Pain and Discomfort when Breastfeeding
For moms everywhere, whether you’re new or a seasoned parent, breastfeeding will come with its fair share of questions. There are a number of reasons why you may experience pain and discomfort while you’re breastfeeding your new-born.
Cramps while nursing
During the first few weeks after you’ve delivered your new-born, you may feel menstrual-like cramps when your milk lets down. This is your uterus shrinking back to a smaller size.
Pain during or after nursing
If your baby is latched on properly, you may have up to about 60 seconds of pain. This is caused by the nipple and areola being pulled into your baby’s mouth, with the pain subsiding after that. If you continue to feel pain, stop feeding for a moment and reposition your baby on your breast. If the pain doesn’t stop, something else might be going on.
If your baby consistently continues sucking on your nipple without getting much of your areola in the mouth, they’re latching on wrong. You’ll probably feel discomfort each time you feed the baby. A number of moms say it feels like a pinch as their babies nurse. This can result in you developing sore or cracked nipples in no time.
Other causes for breast pain
When you have flu-like symptoms – fever, chills, a hard or red area of the breast, or red streaks on your breast and your breasts are sore, you may have an infection in your mastitis or milk ducts. If you have any of these symptoms, call your doctor, the infection can be easily treated with antibiotics.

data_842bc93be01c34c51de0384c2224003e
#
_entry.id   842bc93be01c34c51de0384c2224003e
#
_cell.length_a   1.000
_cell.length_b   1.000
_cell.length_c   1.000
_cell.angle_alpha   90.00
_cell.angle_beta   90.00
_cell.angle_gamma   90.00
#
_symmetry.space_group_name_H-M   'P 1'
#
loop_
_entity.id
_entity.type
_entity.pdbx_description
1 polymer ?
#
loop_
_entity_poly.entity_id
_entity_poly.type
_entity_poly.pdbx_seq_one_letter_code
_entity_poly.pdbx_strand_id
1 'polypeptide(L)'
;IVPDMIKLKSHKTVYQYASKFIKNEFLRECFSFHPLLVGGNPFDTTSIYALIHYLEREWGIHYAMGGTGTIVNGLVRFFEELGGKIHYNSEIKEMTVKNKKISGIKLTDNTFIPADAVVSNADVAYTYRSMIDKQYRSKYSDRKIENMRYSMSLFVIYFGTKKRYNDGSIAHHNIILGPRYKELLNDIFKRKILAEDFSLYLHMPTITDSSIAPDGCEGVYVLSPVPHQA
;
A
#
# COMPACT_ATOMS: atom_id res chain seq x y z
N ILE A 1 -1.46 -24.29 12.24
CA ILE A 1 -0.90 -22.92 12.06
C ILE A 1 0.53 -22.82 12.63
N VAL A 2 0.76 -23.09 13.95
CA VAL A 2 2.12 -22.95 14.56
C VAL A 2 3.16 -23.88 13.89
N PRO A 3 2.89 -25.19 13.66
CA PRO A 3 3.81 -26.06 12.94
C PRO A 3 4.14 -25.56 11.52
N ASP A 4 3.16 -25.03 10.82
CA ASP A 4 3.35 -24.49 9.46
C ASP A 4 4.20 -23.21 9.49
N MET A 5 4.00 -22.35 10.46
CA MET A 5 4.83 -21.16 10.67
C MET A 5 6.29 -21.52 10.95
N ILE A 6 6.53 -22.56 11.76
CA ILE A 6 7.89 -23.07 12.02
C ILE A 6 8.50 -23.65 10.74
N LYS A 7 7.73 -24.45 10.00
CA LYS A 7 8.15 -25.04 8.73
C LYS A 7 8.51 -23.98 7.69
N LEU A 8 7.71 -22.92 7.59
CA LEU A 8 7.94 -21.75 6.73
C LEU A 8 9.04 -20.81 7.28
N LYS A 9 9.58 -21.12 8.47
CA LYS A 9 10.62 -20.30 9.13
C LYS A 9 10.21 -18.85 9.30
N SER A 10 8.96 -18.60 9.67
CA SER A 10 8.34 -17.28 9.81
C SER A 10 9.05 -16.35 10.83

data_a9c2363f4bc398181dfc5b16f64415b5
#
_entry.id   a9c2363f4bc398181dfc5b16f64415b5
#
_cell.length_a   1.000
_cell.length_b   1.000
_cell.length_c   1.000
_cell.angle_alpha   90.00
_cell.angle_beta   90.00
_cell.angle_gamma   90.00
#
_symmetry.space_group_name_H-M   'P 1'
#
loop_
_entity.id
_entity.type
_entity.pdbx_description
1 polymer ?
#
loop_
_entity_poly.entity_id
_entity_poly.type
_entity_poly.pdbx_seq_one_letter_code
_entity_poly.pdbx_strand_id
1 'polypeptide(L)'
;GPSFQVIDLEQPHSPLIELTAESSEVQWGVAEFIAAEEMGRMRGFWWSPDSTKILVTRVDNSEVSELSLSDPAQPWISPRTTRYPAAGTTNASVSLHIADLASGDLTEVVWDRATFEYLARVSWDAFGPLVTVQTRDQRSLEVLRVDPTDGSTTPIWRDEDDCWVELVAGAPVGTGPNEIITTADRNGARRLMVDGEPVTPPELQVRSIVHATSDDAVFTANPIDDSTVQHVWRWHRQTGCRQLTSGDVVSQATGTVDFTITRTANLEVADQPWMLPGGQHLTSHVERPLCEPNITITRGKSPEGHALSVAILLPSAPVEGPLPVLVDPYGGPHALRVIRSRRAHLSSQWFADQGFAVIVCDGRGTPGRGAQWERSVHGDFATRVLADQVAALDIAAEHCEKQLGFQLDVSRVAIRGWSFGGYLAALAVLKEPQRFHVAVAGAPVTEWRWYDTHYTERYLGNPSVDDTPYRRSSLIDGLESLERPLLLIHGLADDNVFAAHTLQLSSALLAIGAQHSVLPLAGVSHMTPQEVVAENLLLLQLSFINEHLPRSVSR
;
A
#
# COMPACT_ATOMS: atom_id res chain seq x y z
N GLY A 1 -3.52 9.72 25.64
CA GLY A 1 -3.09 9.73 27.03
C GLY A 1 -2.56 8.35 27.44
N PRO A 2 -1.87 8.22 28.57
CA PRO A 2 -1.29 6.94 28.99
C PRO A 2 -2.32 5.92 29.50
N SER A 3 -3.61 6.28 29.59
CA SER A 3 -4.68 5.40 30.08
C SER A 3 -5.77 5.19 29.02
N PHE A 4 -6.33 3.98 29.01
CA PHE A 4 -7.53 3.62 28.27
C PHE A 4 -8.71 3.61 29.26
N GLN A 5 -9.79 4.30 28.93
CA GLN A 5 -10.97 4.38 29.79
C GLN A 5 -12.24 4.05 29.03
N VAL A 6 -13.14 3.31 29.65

You’re also encouraged to call your doctor if you show the following:
- Burning breast-pain during or after feeding
- Pain deep within your breast
- Strong pain in the breasts or nipples that doesn’t get better after properly latching on
- Cracked, itchy, burning nipples, or pink, red, shiny, flaky, or nipples that have a rash with little blisters.
Sore and lumps
Sore breasts with a lump may be a sign of clogged milk ducts. To help unclog the duct and ease your pain:
- Take warm showers or use warm compresses on the area, massaging the area, several times a day. Then, breastfeed your baby immediately.
- When breastfeeding, position the baby so the nose is pointed toward the clogged area.
- If that doesn’t work, try using a manual (hand) or electric pump for a few minutes to help draw out the clogged milk.
- If the lump doesn’t go away within a couple of days, or if you have any fever, chills, aches, or red streaking, call the doctor.
Breast engorgement occurs when your breasts become overly full. This will result in them feeling hard, tight and painful. In the early days of breastfeeding, engorgement can be due to your milk coming in and your new-born not feeding as much as they need to. It may take a few days for your milk supply to match your baby’s needs.
If your baby isn’t well latched on to the breast, it may be hard for them to take your milk when your breast is engorged. The nipple will become a little overstretched and flattened, and possibly painful.
Source: Marie Stopes South Africa (Safe Abortion and Post Abortion Family Planning)
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